Washington: The US Congress is unlikely to compromise on core disputed elements of a nuclear cooperation agreement with India, an influential Democratic senator said, as both nations struggle to complete the deal by month’s end.
Senator Joseph Biden, chairman of the Senate Foreign Relations Committee and supporter of the landmark deal, outlined narrow conditions under which he and other legislators might consider altering US law on nuclear testing and reprocessing that India has opposed.
“No, I think it would be very difficult to do that,” Biden, a Democratic presidential hopeful, said when asked if he could foresee compromise on those issues.
Meanwhile, key Democratic and Republican congressmen on Wednesday warned Indian Prime Minister Manmohan Singh that New Delhi’s ties with Iran have “significant potential” to harm US-India relations and final approval of the nuclear deal.
In a letter, they urged Singh to provide assurances “that India will cease illicit procurement activities in the US, sever military cooperation with Iran and terminate India’s participation in the development of Iran’s energy sector,” which could trigger US sanctions.
The much-heralded US-India nuclear deal would give India access to US nuclear fuel and reactors for the first time in 30 years, despite the fact that New Delhi tested nuclear weapons and never signed the Nuclear Non-proliferation Treaty. It is the touchstone of a new US-India relationship that Washington hopes will be a foundation of 21st century international security.
But disputes about India’s intentions on nuclear testing and reprocessing have proven thorny with both US President George W. Bush and Singh under political constraints that limit compromise.
Although US officials had long predicted quick completion, there have been growing fears the deal could unravel. US-India negotiations this week revived talk of progress, and undersecretary of state Nicholas Burns said he would visit India later this month to try to close the deal.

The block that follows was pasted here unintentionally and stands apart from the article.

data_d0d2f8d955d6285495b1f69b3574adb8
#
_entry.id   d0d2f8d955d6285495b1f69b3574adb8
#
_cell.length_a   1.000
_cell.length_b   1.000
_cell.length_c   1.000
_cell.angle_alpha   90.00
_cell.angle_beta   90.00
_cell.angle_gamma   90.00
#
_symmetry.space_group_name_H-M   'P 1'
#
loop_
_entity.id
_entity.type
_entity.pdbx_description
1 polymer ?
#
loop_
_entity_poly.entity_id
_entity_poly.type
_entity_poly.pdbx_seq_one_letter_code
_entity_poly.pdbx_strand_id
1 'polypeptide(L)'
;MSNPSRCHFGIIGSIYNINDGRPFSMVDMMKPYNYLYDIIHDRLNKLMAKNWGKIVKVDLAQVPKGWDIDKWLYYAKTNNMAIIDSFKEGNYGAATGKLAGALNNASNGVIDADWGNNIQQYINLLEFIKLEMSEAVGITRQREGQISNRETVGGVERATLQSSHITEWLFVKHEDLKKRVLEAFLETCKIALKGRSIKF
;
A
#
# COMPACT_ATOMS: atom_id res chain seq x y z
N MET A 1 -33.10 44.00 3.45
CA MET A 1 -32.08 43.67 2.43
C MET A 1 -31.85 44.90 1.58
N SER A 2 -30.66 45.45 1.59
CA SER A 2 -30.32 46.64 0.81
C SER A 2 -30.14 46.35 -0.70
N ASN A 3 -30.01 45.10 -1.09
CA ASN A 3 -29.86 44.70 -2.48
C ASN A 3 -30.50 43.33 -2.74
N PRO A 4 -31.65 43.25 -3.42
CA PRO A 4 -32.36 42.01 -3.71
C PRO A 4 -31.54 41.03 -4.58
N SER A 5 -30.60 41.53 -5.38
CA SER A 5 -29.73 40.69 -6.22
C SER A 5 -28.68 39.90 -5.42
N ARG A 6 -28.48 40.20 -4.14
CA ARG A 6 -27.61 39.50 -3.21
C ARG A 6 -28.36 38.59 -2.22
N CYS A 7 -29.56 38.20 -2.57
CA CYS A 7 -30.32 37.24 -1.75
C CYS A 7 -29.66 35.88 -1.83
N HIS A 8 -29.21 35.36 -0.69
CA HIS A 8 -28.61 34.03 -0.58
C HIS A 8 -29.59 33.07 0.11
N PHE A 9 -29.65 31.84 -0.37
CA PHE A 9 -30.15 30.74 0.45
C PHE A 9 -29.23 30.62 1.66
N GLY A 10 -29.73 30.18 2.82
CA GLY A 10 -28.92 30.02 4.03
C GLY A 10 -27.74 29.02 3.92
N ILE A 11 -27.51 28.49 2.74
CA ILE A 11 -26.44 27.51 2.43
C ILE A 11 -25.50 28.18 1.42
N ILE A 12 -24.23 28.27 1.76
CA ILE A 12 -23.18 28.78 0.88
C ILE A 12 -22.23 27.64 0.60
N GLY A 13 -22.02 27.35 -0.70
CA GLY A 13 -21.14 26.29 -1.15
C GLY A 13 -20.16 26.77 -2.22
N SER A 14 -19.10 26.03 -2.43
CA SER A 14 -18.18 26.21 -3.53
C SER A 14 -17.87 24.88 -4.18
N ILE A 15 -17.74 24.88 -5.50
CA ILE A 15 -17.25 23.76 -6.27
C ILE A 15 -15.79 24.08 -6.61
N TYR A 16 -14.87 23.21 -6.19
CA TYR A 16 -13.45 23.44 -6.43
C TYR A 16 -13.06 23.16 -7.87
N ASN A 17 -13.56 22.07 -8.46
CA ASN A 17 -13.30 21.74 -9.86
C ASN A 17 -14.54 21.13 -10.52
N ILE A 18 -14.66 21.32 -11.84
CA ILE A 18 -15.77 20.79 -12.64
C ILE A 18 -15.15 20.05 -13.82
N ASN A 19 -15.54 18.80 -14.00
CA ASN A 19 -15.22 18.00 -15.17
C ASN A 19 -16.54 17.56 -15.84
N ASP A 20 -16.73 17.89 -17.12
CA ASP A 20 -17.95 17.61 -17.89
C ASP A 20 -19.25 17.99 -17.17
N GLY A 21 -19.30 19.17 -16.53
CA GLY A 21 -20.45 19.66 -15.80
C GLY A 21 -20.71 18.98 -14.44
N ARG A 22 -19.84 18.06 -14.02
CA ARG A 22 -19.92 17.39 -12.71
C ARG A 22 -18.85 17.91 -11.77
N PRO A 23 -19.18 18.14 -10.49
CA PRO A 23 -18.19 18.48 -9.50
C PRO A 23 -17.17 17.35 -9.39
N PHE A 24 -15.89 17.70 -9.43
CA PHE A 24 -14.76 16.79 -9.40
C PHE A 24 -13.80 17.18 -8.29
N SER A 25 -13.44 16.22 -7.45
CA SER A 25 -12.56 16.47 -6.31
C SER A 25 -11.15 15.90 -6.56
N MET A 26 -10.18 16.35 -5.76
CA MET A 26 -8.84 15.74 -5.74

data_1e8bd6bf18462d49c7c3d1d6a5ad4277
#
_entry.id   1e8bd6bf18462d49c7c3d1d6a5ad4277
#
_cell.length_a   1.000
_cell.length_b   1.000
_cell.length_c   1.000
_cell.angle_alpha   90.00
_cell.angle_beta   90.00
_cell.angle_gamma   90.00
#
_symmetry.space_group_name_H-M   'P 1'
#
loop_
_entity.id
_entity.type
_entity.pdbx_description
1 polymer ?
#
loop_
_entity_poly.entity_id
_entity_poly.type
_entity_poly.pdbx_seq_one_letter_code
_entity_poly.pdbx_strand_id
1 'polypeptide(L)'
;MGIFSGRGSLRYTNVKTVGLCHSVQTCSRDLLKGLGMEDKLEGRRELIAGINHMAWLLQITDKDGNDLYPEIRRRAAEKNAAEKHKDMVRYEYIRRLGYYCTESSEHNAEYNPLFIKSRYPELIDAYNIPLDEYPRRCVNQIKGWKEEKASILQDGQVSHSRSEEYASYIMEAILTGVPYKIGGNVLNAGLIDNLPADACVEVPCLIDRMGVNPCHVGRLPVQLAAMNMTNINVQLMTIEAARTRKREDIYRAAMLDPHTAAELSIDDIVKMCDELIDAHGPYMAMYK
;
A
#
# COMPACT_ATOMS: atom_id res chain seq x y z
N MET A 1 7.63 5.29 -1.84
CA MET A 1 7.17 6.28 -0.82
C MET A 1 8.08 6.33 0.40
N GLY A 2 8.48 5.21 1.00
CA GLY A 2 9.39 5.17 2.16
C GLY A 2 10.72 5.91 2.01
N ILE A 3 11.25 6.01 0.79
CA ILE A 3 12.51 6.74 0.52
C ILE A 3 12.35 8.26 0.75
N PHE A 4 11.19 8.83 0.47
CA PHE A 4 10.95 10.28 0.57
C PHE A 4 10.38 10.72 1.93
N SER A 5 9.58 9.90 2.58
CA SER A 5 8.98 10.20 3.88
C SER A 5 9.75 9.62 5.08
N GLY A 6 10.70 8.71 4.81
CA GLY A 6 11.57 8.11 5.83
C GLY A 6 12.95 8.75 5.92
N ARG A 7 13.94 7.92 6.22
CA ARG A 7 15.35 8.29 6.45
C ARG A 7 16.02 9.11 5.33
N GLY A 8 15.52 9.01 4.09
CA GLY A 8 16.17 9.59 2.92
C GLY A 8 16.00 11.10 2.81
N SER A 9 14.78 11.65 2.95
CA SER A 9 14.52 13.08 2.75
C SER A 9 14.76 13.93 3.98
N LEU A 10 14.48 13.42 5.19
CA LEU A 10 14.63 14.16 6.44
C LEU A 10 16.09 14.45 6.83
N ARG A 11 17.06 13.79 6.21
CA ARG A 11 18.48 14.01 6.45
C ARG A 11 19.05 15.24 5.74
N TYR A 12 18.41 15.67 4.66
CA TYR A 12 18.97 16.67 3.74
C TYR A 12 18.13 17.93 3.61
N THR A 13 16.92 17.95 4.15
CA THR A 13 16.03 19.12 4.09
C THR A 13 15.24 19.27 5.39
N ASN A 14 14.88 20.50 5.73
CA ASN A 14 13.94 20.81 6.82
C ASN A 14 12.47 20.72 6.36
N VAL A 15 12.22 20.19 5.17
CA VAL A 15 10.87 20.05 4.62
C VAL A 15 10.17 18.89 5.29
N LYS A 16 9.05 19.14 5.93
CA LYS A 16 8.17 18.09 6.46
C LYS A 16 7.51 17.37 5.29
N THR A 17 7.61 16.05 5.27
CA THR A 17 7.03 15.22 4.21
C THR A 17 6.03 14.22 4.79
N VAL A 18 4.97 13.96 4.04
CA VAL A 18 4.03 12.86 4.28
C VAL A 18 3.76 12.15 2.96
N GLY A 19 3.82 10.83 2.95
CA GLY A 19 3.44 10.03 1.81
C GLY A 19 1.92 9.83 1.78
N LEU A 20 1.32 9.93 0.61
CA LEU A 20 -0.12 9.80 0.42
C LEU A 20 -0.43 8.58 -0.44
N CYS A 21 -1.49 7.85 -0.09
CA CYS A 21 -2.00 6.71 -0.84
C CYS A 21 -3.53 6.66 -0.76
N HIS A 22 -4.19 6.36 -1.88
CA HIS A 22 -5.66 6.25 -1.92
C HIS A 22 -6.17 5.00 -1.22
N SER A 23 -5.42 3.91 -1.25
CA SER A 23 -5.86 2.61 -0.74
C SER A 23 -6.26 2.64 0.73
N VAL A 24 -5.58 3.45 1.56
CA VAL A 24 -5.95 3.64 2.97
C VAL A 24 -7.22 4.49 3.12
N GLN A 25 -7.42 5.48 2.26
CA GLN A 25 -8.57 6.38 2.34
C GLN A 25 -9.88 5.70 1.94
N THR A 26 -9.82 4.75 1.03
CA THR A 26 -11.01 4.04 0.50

The pact was approved by Congress in December in a new law called the Hyde Act, but the countries have since struggled to negotiate a bilateral agreement laying down detailed terms of nuclear trade. Congress also gets to vote on the second agreement.
India claims Congress imposed new conditions, but US experts say the Hyde Act reflects US obligations under other US laws and commitments. One major obstacle is the legal mandate that Washington halt nuclear cooperation if India tests a nuclear weapon as in 1998.
Other disputed points are US’ refusal to give India prior approval to allow reprocessing of spent fuel with US components and to assure permanent fuel supplies.
Biden said the only circumstance meriting compromise was if India could make a case that its two adversaries, China and Pakistan, “were materially altering” the regional balance.
“Then I think it would be a whole different discussion. But absent... demonstrable evidence that they (Indians) were signing themselves into an inferior position by taking on this agreement, I ...can’t see anything that would justify the US in a material way changing those two items you mentioned,” he said.
The letter signed by Democrat Tom Lantos, chairman of the House of Representatives Foreign Affairs Committee, senior Republican Ileana Ros-Lehtinen and others was the third, and strongest, in recent days by different groups of lawmakers expressing rising concern over India-Iran ties.
At a news conference in Washington on Tuesday, foreign secretary Shivshankar Menon played down the India-Iran relationship and said the US administration had not pushed the issue.